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Dr. Trever Schwichtenberg

Post Doctoral Student
Oregon State University

Dr. Trever Schwichtenberg is currently a Postdoctoral Scholar at Oregon Health & Science University (OHSU) advised by Dr. Paul G. Tratnyek. His research involves developing tools, particularly High Resolution Mass Spectrometry, to study PFAS in synthetic and environmental systems. Some of his research on PFAS has included PFAS in surface water foams and the surface microlayer, NAPLs, their treatment in landfill leachates, and forensics. He earned a B.A. in chemistry from Luther College in Decorah, IA, and a M.S. and Ph.D. in analytical chemistry from Oregon State University in Corvallis, OR, advised by Dr. Jennifer A. Field.

Workshop Presentation

Assessing and Mitigating Bias in PFAS Concentration during Groundwater and Surface Water Sampling

Assessing and Mitigating Bias in PFAS Concentration during Groundwater and Surface Water Sampling

Dr. Jennifer A. Field1, Trever Schwichtenberg1, Dr. Dorin Bogdan2, Dr. Charles E. Shaefer, Jr.3, Bill DiGuiseppi4, Amanda Struse4, Heather Rectenwald4, Elisabeth L. Hawley5, and Dr. Rula A. Deeb5

Oregon State University, 2AECOM, 3CDM Smith, Inc., 4Jacobs, 5Geosyntec Consultants, Inc.

Topics: Per- and Polyfluoroalkyl Substances (PFAS); Advances in Site Characterization Tools and Approaches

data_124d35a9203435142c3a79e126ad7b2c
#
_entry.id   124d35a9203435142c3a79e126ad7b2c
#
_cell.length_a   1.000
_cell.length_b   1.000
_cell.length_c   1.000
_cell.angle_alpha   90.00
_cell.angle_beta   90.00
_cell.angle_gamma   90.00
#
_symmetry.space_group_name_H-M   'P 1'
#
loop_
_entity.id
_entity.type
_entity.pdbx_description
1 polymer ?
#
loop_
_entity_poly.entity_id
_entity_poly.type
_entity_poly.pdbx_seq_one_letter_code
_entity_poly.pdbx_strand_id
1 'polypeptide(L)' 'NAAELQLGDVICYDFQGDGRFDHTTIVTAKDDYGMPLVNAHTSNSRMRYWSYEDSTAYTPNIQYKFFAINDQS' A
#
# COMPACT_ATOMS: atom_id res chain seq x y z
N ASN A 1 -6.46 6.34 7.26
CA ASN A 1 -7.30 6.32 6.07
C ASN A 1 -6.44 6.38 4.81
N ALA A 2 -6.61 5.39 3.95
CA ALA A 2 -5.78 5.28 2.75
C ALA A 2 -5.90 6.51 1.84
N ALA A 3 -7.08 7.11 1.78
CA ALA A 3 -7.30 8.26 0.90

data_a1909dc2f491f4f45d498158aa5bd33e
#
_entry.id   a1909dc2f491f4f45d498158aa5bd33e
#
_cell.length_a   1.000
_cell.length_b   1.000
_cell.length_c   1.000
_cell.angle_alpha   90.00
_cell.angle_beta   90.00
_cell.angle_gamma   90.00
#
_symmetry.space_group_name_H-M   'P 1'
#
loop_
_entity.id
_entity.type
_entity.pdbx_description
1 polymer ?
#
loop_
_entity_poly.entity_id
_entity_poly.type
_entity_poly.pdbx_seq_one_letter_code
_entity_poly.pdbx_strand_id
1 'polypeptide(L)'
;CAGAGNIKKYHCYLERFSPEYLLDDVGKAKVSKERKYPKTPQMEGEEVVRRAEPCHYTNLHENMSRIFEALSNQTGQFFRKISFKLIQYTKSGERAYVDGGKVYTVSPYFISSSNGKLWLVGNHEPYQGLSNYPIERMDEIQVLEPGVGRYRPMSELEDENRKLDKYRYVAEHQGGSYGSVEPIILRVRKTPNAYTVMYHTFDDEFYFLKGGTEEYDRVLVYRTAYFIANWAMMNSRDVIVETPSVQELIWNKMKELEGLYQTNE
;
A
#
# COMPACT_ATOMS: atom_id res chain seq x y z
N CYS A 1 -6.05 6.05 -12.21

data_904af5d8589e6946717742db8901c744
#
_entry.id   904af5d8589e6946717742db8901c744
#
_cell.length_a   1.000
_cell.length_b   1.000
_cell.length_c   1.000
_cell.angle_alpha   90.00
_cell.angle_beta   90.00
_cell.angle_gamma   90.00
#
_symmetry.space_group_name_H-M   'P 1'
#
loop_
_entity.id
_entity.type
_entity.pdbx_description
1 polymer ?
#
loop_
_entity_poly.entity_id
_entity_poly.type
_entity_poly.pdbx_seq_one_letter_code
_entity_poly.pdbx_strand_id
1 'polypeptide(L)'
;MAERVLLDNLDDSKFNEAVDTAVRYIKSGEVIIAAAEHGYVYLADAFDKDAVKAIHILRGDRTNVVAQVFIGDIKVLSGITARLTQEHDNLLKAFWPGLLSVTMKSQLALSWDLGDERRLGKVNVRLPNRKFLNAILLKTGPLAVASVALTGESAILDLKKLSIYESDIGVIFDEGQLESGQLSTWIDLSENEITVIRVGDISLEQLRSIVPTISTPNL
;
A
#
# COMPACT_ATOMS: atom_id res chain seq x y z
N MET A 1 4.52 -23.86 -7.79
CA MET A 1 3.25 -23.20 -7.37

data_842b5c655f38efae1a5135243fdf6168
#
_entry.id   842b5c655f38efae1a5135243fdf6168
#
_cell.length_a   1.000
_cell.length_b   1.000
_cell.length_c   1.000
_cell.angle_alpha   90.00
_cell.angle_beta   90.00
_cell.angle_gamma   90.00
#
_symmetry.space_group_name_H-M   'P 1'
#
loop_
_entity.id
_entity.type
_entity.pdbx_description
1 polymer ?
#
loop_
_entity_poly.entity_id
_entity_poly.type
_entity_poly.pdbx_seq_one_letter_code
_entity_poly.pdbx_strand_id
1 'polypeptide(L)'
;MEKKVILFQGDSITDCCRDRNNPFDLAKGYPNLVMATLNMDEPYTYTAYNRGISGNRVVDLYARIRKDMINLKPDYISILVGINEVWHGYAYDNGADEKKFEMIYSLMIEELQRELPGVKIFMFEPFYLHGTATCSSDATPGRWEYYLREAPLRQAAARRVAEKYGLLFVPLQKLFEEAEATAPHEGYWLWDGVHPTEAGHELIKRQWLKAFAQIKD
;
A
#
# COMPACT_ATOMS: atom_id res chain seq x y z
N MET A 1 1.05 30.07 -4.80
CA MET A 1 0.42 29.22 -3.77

Abstract: This workshop will provide participants with science-based recommendations to minimize sampling bias during per- and polyfluoroalkyl substances (PFAS) sampling, while reducing unnecessary costs and efforts associated with overlay conservative sampling recommendations or procedures. An examination of potential bias was motivated by widespread assumptions that PFAS can be introduced during or after sample collection, as well as PFAS transformation in the laboratory during sample storage, even when standard field procedures are followed. The workshop will summarize the scientific state of knowledge regarding potential for bias in PFAS sampling, present findings of new research conducted, and provide scientifically based guidelines for practical field sampling equipment and procedures to minimize the potential for bias. Research to evaluate bias in techniques for surface water PFAS sampling will be presented, including a method for surface microlayer (SML) to assess PFAS stratification and enrichment at the air/water interface and variability in field measurements using different common PFAS sampling methods. 

Learning Objectives:

1. Similarities and differences among state and Federal guidelines for PFAS field sampling practices 

2. Scientifically based or conservative? Basis for PFAS sampling guidelines and recommendations to improve the current state of practice.

3. Effect of sampling techniques, sample storage temperature, and hold time on PFAS concentrations in groundwater and/or surface water.

4. Evaluation of PFAS surface water sampling techniques and if impacted by inclusion of the SML.